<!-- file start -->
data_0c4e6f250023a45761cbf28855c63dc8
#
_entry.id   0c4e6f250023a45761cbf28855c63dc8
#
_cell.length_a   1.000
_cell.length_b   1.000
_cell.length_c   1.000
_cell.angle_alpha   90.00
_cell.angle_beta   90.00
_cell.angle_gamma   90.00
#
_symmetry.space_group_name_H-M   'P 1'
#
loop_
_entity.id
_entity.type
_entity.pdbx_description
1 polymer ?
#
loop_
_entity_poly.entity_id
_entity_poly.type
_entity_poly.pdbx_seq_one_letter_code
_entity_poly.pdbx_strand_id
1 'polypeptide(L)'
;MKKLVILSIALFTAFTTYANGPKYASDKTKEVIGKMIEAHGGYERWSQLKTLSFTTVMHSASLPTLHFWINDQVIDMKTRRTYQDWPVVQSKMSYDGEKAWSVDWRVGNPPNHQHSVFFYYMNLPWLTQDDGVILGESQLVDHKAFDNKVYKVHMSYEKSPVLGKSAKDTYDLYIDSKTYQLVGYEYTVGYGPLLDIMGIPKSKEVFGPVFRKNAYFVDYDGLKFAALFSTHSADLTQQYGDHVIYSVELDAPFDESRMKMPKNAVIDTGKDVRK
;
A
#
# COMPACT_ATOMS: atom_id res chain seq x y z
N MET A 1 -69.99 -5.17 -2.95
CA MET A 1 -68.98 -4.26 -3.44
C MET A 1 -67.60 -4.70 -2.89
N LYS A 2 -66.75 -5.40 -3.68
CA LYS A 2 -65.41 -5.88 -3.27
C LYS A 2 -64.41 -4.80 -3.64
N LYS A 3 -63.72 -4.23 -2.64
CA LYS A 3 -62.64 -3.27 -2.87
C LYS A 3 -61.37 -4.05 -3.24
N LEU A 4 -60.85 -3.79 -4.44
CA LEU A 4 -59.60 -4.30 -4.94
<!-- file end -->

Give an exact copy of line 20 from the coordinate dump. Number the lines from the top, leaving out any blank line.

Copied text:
loop_